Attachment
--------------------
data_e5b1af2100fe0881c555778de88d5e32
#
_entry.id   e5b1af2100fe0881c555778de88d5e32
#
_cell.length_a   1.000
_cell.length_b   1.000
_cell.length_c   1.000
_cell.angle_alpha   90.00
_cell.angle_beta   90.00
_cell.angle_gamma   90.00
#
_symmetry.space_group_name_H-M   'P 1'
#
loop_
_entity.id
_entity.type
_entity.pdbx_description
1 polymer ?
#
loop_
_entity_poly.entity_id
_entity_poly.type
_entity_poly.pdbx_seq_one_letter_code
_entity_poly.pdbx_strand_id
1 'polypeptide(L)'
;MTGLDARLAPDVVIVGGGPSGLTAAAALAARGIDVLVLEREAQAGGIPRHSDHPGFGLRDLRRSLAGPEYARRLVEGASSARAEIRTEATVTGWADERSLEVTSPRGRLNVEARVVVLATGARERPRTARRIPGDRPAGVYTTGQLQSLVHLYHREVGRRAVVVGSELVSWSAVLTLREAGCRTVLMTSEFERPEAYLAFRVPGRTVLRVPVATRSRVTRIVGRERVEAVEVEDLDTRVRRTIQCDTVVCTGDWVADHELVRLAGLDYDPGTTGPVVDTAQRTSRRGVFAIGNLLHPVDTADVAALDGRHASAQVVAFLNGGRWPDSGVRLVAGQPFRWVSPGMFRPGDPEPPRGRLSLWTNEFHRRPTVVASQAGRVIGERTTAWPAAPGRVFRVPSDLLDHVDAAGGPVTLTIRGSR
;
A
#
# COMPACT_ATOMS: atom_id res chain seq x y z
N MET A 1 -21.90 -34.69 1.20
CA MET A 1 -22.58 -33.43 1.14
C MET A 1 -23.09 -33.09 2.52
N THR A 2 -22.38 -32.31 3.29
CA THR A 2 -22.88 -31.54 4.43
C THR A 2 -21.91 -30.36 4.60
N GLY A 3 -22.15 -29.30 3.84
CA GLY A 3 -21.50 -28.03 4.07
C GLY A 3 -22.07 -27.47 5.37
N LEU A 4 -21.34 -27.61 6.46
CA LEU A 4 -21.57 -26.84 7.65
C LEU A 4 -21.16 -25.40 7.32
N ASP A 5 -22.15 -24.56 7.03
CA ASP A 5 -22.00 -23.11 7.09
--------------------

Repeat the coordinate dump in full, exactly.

data_e5b1af2100fe0881c555778de88d5e32
#
_entry.id   e5b1af2100fe0881c555778de88d5e32
#
_cell.length_a   1.000
_cell.length_b   1.000
_cell.length_c   1.000
_cell.angle_alpha   90.00
_cell.angle_beta   90.00
_cell.angle_gamma   90.00
#
_symmetry.space_group_name_H-M   'P 1'
#
loop_
_entity.id
_entity.type
_entity.pdbx_description
1 polymer ?
#
loop_
_entity_poly.entity_id
_entity_poly.type
_entity_poly.pdbx_seq_one_letter_code
_entity_poly.pdbx_strand_id
1 'polypeptide(L)'
;MTGLDARLAPDVVIVGGGPSGLTAAAALAARGIDVLVLEREAQAGGIPRHSDHPGFGLRDLRRSLAGPEYARRLVEGASSARAEIRTEATVTGWADERSLEVTSPRGRLNVEARVVVLATGARERPRTARRIPGDRPAGVYTTGQLQSLVHLYHREVGRRAVVVGSELVSWSAVLTLREAGCRTVLMTSEFERPEAYLAFRVPGRTVLRVPVATRSRVTRIVGRERVEAVEVEDLDTRVRRTIQCDTVVCTGDWVADHELVRLAGLDYDPGTTGPVVDTAQRTSRRGVFAIGNLLHPVDTADVAALDGRHASAQVVAFLNGGRWPDSGVRLVAGQPFRWVSPGMFRPGDPEPPRGRLSLWTNEFHRRPTVVASQAGRVIGERTTAWPAAPGRVFRVPSDLLDHVDAAGGPVTLTIRGSR
;
A
#
# COMPACT_ATOMS: atom_id res chain seq x y z
N MET A 1 -21.90 -34.69 1.20
CA MET A 1 -22.58 -33.43 1.14
C MET A 1 -23.09 -33.09 2.52
N THR A 2 -22.38 -32.31 3.29
CA THR A 2 -22.88 -31.54 4.43
C THR A 2 -21.91 -30.36 4.60
N GLY A 3 -22.15 -29.30 3.84
CA GLY A 3 -21.50 -28.03 4.07
C GLY A 3 -22.07 -27.47 5.37
N LEU A 4 -21.34 -27.61 6.46
CA LEU A 4 -21.57 -26.84 7.65
C LEU A 4 -21.16 -25.40 7.32
N ASP A 5 -22.15 -24.56 7.03
CA ASP A 5 -22.00 -23.11 7.09